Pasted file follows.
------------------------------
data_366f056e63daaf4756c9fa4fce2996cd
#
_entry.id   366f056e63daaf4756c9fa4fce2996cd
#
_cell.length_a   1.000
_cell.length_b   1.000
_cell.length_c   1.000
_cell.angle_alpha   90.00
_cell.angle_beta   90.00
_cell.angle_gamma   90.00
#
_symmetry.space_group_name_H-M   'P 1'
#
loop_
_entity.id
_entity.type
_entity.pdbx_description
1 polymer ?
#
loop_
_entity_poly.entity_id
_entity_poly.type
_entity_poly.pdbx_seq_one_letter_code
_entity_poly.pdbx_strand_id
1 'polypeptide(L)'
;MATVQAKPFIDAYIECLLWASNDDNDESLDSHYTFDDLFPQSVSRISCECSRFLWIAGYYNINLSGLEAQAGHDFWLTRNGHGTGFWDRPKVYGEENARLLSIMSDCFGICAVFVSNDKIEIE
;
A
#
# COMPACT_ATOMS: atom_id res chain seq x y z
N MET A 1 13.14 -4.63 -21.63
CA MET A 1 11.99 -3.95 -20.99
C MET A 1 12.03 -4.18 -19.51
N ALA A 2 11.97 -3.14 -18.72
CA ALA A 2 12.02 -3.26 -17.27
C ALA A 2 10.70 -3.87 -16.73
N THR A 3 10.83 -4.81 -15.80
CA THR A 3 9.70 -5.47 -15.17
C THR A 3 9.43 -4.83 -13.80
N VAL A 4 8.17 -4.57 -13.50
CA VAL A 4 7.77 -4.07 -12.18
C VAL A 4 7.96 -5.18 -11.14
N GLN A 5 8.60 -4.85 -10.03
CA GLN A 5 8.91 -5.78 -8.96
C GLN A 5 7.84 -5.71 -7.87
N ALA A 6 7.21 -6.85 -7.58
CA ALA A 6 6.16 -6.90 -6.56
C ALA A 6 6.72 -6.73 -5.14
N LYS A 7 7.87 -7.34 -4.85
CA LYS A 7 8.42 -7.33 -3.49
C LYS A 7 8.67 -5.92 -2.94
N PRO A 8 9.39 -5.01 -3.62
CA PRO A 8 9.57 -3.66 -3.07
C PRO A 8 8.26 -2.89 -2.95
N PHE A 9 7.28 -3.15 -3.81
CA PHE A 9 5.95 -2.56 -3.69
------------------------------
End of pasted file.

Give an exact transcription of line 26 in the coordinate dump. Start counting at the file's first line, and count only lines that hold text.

;MATVQAKPFIDAYIECLLWASNDDNDESLDSHYTFDDLFPQSVSRISCECSRFLWIAGYYNINLSGLEAQAGHDFWLTRNGHGTGFWDRPKVYGEENARLLSIMSDCFGICAVFVSNDKIEIE